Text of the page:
#4: It's Easy to Feel Lonely when living life as a Nomad
While it’s easy to find new travelers to connect within many tourist hot-spots—that’s not always the case. At times, you will find yourself in a city without anyone to talk to. It’s easy to feel bored and discouraged in this situation. You’ll also feel alone with your problems sometimes because many people in your social circle won’t understand what you mean when you express grievances that you have that are related to your nomadic lifestyle. I rely heavily on my circle of fellow nomadic friends for emotional support sometimes, but that option is not always available.
#5: Some People Won't Understand Your Nomadic Lifestyle
Being a digital nomad is not a “normal” or expected way of life. Because the nomadic lifestyle is so unique—you’ll encounter people who don’t understand why you choose to live that way. People will ask you things like, “aren’t you tired of living out of a suitcase?” and “don’t you want to be settled?” As someone who cares a lot about what people think of me, this was hard for me to stomach at first. In time, I’ve learned that it’s ok to be different and if your lifestyle is making you happy then—you go!
#6: You Will Constantly be Researching, Planning and Making Group Decisions
When you don’t have a set place of residency you have to constantly make arrangements to travel to a new place. This involves: researching flights, trains, ground transportation, and accommodation. This might not seem hard to do but when you’re having to do it constantly, it feels like a nuisance. Another thing that comes into play here is that most nomads will, at some point or another, travel with a group of like-minded nomads. So, in addition to all of the research that you’ll have to do… you also have to come to an agreement of what to do with others, which can be difficult to do at times.
#7: Travel Burnout Happens
It’s so easy to feel burnt out when traveling for an extended period of time. After months on the road, everything begins to feel disenchanting and the same. For example: after three months in Europe every European town began to feel the same to me. The saying “too much of anything is a bad thing” is definitely true in this case. I like to take breaks from traveling and “hunker down” somewhere for an extended period of time to revive my excitement about traveling again once in a while.
#8: Working Remotely is a Grind
When you’re first starting out, it might take a while to land your first remote gig. In my experience, searching for remote work is a different beast than working in the corporate world. You’ll likely have to hit re-set and learn how to apply the skills that you already know from working in your corporate gig to the remote work atmosphere. There are different contacts to be made, new skillsets to learn, etc. Remote work also might pay less than a corporate gig at first.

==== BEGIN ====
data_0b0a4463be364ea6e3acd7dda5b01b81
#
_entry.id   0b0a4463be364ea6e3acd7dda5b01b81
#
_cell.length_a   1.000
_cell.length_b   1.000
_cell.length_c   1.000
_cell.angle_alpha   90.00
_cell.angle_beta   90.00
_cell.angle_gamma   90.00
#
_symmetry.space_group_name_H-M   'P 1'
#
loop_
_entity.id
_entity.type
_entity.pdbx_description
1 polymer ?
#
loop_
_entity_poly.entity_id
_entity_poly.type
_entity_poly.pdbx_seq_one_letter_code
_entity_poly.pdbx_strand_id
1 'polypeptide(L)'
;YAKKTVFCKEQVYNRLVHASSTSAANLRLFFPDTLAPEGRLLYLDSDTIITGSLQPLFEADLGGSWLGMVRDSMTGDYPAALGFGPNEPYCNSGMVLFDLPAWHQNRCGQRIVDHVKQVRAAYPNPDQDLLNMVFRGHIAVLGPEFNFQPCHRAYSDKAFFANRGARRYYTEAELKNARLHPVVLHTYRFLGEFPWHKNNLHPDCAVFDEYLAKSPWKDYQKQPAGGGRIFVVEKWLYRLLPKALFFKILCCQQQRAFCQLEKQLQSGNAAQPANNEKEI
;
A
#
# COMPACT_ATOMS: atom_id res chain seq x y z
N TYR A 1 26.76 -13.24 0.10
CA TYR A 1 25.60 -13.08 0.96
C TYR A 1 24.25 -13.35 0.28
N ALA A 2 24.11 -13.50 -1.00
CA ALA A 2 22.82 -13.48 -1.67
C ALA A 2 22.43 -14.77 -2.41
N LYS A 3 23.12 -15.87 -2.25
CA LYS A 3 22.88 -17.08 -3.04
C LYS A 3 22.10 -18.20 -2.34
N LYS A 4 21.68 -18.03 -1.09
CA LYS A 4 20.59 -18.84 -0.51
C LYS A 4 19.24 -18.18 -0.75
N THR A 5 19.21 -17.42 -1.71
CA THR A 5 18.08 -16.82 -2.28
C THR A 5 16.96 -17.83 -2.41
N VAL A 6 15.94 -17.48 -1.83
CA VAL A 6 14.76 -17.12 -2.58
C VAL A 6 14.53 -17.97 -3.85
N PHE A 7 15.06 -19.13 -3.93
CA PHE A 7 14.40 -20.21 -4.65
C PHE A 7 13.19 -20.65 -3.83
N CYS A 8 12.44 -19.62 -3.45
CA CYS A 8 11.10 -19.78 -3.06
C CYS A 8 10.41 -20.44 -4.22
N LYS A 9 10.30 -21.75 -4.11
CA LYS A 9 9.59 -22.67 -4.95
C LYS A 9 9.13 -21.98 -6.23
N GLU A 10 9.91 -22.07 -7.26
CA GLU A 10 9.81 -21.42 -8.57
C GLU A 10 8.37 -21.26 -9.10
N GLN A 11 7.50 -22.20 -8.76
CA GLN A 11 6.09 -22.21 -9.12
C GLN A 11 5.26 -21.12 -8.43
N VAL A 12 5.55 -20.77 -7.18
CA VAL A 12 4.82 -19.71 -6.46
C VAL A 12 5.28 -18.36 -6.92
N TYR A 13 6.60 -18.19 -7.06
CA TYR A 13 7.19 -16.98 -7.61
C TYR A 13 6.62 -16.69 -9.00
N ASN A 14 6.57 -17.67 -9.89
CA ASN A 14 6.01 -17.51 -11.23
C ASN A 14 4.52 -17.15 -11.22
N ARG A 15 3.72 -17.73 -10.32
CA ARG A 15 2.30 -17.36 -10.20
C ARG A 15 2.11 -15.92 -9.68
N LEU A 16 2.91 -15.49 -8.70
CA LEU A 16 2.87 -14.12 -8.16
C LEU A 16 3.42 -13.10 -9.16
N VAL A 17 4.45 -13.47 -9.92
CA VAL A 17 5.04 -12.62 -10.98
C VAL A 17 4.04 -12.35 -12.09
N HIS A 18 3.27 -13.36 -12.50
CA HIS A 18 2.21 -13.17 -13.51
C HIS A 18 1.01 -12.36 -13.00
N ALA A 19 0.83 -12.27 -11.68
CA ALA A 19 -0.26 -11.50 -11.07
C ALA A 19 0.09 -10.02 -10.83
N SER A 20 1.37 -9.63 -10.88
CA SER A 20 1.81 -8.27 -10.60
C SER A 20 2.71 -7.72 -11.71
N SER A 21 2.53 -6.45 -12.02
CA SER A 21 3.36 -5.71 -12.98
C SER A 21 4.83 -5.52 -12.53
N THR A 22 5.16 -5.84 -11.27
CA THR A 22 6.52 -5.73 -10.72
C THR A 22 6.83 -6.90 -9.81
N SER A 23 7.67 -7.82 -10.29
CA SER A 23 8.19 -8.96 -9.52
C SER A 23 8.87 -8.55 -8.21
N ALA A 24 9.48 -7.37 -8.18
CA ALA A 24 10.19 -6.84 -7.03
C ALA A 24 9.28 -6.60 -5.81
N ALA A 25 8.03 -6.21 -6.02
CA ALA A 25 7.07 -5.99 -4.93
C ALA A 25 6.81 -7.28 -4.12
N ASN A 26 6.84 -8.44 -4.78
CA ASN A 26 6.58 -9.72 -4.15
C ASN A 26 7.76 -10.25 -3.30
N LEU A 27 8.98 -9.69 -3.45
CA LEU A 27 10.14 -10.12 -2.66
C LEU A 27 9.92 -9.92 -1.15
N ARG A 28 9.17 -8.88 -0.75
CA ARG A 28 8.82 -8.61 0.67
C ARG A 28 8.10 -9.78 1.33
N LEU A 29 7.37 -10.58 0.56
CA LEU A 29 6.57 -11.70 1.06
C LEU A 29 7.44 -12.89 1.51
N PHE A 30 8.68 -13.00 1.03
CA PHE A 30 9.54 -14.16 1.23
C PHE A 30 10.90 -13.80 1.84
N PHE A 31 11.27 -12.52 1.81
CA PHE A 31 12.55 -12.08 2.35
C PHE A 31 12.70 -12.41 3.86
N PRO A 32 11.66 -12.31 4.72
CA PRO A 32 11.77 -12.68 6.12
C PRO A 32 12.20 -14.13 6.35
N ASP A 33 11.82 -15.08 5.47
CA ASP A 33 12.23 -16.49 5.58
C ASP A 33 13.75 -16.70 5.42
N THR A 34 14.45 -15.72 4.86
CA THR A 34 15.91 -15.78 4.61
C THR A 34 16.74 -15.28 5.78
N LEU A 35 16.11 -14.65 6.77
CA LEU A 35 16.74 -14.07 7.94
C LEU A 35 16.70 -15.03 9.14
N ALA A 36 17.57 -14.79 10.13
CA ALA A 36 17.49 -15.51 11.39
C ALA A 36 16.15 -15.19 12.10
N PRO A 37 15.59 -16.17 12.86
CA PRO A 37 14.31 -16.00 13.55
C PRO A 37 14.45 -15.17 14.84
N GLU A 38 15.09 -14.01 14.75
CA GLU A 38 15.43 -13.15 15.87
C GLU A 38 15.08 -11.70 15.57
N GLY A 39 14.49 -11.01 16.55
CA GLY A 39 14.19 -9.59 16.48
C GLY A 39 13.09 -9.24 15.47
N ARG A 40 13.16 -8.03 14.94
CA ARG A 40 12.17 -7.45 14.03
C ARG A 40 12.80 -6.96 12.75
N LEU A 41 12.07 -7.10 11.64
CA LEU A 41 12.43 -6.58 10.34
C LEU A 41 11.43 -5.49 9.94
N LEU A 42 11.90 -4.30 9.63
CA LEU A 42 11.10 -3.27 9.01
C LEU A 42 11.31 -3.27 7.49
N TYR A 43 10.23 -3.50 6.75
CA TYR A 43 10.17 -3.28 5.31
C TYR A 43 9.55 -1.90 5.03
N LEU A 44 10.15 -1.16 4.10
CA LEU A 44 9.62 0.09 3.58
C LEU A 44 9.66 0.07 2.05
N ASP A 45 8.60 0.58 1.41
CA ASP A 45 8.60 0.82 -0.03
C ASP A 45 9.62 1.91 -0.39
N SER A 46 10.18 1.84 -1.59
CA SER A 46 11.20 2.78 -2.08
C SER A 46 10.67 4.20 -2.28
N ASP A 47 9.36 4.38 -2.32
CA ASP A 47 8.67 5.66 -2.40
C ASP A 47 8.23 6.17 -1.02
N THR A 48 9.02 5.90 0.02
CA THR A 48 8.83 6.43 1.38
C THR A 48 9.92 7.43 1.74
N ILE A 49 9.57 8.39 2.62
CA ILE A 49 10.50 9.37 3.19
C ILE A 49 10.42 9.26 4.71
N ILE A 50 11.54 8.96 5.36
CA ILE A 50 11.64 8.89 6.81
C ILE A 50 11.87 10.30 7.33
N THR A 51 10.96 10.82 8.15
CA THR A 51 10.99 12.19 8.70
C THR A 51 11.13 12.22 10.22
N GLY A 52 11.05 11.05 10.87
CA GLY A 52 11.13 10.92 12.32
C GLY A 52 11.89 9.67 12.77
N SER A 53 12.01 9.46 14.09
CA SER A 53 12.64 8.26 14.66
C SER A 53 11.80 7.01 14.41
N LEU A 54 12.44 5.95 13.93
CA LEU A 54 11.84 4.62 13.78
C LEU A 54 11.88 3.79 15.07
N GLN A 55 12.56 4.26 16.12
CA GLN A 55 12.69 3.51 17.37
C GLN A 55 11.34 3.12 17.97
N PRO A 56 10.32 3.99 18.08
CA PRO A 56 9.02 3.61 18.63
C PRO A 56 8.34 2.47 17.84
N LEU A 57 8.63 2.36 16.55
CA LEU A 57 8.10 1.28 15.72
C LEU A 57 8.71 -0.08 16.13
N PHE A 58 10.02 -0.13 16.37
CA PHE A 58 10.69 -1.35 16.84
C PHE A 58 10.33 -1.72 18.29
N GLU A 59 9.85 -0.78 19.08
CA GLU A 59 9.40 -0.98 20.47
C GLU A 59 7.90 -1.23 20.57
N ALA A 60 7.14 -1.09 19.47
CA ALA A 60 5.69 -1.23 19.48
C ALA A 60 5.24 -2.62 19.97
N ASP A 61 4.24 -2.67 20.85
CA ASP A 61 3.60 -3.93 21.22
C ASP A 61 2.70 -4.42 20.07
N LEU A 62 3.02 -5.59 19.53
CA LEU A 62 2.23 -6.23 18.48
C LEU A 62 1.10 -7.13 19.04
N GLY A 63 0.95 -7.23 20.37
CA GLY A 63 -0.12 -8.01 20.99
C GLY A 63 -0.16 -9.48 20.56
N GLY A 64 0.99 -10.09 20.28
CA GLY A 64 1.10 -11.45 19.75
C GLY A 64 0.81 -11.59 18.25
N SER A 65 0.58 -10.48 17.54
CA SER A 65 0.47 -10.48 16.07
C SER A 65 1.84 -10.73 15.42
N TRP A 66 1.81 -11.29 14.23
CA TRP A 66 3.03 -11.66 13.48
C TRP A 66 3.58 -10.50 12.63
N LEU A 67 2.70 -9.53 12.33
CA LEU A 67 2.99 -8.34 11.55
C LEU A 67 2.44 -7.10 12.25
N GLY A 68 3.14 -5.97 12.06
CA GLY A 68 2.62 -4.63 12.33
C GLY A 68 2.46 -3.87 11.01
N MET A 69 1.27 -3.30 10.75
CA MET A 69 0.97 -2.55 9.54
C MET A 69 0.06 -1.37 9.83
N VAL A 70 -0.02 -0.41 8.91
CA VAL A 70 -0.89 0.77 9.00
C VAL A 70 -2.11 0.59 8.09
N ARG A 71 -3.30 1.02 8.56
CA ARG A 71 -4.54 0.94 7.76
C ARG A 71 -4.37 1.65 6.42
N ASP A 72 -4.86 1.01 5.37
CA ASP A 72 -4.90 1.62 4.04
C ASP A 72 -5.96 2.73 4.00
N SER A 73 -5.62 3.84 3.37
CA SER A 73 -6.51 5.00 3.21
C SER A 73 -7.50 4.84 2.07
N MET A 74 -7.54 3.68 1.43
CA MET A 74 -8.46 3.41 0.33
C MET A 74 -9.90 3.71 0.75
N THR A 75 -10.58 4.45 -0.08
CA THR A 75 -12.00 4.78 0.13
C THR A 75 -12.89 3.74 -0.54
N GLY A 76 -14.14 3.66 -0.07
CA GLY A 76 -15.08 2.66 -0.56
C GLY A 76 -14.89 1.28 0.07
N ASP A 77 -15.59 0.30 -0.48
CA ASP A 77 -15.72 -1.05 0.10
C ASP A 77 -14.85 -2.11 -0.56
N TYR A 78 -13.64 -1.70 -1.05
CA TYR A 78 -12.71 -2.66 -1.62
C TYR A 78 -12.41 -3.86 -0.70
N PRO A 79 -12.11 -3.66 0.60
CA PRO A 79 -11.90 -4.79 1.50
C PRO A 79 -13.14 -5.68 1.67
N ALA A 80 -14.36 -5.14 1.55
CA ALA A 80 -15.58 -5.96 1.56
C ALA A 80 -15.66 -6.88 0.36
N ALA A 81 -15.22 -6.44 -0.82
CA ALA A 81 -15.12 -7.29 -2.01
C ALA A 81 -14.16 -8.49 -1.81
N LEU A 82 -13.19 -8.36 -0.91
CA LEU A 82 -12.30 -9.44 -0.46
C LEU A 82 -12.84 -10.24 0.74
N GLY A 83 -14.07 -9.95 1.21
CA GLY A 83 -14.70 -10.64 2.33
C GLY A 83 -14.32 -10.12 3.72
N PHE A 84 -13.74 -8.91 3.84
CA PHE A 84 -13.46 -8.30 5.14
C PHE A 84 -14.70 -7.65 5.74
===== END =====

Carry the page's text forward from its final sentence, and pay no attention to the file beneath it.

#9: Finding the Ideal Spot to Work Can be Hard
We’ve all seen the pictures of influencers sitting on the beach with their laptops out while working their remote work gig. It is possible to work from really awesome spots while living the life of a nomad—a great part of the lifestyle is that you can spend your work-day wherever you want—be it a neat co-working spaces, a cafe, etc. More often than not, though, you’ll be huddled in your AirBNB bedroom for most of the day because it’s the only place in the city that you’re in that has reliable Wi-Fi.
#10: Everything is Always Changing
Your plans are going to change frequently as a nomad. I’m a planner by nature and I learned on day one of my travels that sometimes, things don’t go according to plan. Being a nomad requires planning as much as you can but also realizing that you’re going to have to roll with the punches and adapt to whatever situation presents itself. This is the case with traveling in general, so when you make it your lifestyle, you have to expect that your plans will unexpectedly change a lot.
If you still want to be a Digital Nomad After Reading This...
If you still want to be a Digital Nomad after reading this then…you go! I highly advocate living life as a nomad to anyone that’s looking to explore the world while continuing to generate some sort of income. There are many resources out there that can help you learn how to take that next step—many of which will be provided on this website in the coming weeks, so stay tuned. If you have any questions about living the life of a nomad that weren’t answered here then please feel free to contact me here.